Undervalued Spotlight #464

Tales to Astonish #27, Marvel Comics, January 1962.

I was talking to someone recently about how stale the big Marvel Keys have been lately. Stale can be a good thing, especially if you’re in the market to buy. So what Marvel key is too soft? For me the answer is this week’s Undervalued Spotlight pick, Tales to Astonish #27.

Tales to Astonish #27 features the first appearance of Hank Pym, AKA Ant-Man, Giant-Man, Goliath, Yellowjacket even AKA the Wasp. I can’t think of a more central character in the Marvel Universe (MU) than Hank Pym, the man has seemingly had a hand in on everything that ever happened in the MU.

While there is no disputing the importance of Hank Pym there is and has been market confusion in pegging a price on Tales to Astonish #27’s Hank Pym in the ant hill versus Hank Pym the costumed Ant-Man (that first appeared in Tales to Astonish #35). I think that Scott Lang being the current Ant-Man helps tip things towards more value being put on the Hank Pym character especially considering all the characters he had become. I think we have been focusing too much on the costumed Ant-Man and should put more weight on Tales to Astonish #27 for what it is, the first appearance of one of the most important characters in the Marvel Universe, one of the cornerstone character which the Universe was built around.

Tales to Astonish #27 is also a 10 cent comic making it exceptionally rare, don’t try collecting Marvel hero 10 cent books, you’ll be done at three books and it will cost you a bundle. Fantastic Four #1 (11/61) and Fantastic Four #2 (1/62) are the only other 10 cent hero books from Marvel. For Marvel collectors at least these 10 centers are important and very exclusive.

So the above argument is more a hunch, a feeling that tells me the book could hold more value, now I’d like to look at some comparative market numbers.

Recent sales of CGC 2.5s, CGC 3.5s and CGC 4.5s all came in under the 2017 market average for Tales to Astonish #27. The CGC 4.5, for example, averaged $2,620 in 2017 but registered a sale this month at $2,355. There were some price increases into the higher grades, a CGC 7.5 sold in 2017 for $9,800 and last month sold for $11,100. The CGC 7.5 grade is an interesting one, there are only 56 copies at CGC 7.5 or better and a copy in this grade gets you into the 7.5% percentile when considering there are 742 graded Universal as of this post. Being in the top 7.5% of any census population and when you consider that generally more valuable and more in demand books get graded having one in that very top tier is a desirable spot to be in.

I compared this to other Marvel keys in grades that deliver approximately a 7.5% percentile of the census population and this is what I found;

  • Fantastic Four #1, a CGC 7.0 gets you in the top 7.5% but it will cost you about $40,000.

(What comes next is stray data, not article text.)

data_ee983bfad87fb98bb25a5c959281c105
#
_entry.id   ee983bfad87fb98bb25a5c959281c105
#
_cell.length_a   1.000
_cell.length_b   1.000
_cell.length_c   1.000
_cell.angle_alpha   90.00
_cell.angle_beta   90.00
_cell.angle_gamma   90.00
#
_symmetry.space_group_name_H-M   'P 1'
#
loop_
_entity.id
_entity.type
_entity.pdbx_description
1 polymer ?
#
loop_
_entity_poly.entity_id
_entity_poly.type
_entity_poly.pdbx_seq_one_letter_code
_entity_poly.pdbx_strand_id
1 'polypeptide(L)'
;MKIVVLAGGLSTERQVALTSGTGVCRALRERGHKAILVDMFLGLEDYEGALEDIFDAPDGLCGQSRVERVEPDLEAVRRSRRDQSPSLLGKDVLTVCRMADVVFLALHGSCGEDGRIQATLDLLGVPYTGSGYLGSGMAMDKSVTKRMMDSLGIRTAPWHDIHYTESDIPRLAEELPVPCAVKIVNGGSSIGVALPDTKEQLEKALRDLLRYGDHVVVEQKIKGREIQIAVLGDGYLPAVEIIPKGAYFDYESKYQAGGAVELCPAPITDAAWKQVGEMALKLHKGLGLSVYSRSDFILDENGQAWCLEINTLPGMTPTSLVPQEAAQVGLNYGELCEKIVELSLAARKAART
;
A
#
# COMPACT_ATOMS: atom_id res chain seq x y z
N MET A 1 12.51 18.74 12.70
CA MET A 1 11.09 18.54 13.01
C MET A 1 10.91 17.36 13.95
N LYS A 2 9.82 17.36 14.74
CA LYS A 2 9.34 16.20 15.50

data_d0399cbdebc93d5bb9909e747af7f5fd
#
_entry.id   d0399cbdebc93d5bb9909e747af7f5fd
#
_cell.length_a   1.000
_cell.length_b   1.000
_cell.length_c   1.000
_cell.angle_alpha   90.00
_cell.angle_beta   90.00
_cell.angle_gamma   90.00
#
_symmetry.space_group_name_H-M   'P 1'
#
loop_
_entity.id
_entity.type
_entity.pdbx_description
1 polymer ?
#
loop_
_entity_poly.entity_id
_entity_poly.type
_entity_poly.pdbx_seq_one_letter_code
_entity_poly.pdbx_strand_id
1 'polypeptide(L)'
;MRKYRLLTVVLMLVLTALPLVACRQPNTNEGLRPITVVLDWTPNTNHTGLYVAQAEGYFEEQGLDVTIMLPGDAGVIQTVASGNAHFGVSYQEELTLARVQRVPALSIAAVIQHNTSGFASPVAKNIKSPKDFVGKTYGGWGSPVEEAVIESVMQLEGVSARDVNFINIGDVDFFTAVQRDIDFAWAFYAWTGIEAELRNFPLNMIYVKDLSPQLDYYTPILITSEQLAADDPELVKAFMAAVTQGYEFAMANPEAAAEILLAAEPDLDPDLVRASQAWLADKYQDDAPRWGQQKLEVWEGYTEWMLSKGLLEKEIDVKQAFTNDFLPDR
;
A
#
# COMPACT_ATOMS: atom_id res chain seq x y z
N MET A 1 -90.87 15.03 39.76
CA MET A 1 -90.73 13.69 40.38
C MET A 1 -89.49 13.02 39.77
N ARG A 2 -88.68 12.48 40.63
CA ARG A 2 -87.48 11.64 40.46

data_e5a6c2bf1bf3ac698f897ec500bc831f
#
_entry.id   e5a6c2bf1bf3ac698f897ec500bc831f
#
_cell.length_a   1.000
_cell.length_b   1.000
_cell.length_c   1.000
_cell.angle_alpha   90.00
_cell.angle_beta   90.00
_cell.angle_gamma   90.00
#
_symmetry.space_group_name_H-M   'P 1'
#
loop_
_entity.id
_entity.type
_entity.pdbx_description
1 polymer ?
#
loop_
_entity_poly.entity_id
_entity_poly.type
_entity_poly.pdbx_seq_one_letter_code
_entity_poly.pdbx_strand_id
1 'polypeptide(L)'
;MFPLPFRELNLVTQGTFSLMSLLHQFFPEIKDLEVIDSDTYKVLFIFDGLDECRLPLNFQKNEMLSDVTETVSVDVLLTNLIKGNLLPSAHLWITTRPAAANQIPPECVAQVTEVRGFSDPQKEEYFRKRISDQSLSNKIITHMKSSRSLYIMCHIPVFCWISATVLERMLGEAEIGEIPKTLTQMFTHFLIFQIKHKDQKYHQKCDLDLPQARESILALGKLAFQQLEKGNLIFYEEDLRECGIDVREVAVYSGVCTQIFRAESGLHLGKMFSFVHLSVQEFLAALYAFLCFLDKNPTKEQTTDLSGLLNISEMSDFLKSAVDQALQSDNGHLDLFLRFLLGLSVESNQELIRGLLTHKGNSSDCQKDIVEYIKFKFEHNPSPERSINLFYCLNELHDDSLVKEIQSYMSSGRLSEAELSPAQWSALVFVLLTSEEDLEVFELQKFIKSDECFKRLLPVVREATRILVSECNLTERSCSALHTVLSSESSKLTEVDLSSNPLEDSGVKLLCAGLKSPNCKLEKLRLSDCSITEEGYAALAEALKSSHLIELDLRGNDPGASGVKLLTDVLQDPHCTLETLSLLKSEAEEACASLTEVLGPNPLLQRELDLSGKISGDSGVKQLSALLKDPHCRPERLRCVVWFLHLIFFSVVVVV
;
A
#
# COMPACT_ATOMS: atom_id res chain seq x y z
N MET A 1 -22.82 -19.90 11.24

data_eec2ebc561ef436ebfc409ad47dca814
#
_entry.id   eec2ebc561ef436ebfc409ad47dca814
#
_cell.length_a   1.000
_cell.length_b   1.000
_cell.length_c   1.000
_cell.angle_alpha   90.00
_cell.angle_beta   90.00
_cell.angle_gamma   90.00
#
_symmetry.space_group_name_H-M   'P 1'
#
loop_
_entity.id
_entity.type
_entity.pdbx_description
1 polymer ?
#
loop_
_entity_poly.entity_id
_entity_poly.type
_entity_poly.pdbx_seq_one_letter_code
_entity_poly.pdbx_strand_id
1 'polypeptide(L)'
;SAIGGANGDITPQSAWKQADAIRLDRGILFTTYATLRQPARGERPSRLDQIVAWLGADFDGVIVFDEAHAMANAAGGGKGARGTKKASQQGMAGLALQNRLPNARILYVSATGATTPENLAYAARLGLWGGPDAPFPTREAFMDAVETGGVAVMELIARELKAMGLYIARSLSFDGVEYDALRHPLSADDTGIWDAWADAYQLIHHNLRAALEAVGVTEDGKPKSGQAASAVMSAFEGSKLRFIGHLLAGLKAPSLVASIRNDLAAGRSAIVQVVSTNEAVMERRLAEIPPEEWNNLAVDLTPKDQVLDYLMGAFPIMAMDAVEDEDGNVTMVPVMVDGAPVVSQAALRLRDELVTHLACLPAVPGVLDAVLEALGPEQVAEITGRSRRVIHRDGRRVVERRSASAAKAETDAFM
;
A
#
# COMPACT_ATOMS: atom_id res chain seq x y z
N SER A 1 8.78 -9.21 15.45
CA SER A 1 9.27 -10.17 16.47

• Amazing Spider-Man #1, a CGC 7.5 gets you in the top 7.0 % but it will cost you about $36,000.
  • Journey into Mystery #83, a CGC 7.5 gets you in the top 8.0% but it will cost you about $25,000.
  • Tales of Suspense #39, a CGC 8.0 gets you in the top 6.4% but it will cost you about $32,000.

Let’s not forget that these books listed above all have higher absolute copies available at their top 7.5% mark and that all, except for Fantastic Four #1, all were published after Tales to Astonish #27.

So the math could tell us that Tales to Astonish #27 has some room to appreciate but it could also tell us what the market thinks of Hank Pym. What I think is that as time goes by the characters stature and importance will only be reinforced. Hank Pym is central, he’s a character that is not going to go away.

Brought to us by the ultimate creative team, Stan Lee and Jack Kirby.

The 48th Overstreet price breaks for this book are $1,900/$3,800/$11,550 in the 4.0/6.0/8.0 grade splits.

Strengths that make this comic a good long-term investment are:

  • First appearance of Hank Pym, the Ant-Man
  • One of only three 10 cent Marvels
  • Lee/Kirby creative team
Walter Durajlija
Walter Durajlija

Walter Durajlija is an Overstreet Advisor and Shuster Award winner. He owns Big B Comics in Hamilton Ontario.

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Danny Champ
4 years ago

Hey, cool piece Walt! I hope you’re doing well? Danny Champ – [email protected] AKA The OG intrepid reporter from way back… “I say”.

Very broad question… Do you think the collectable mechanism in comics feeds the creative process? Are creators aiming to be ‘collectable’? Or are they just trying to tell good stories? In your opinion… are those 2 things synonymous?

Chris Meli
Chris Meli
4 years ago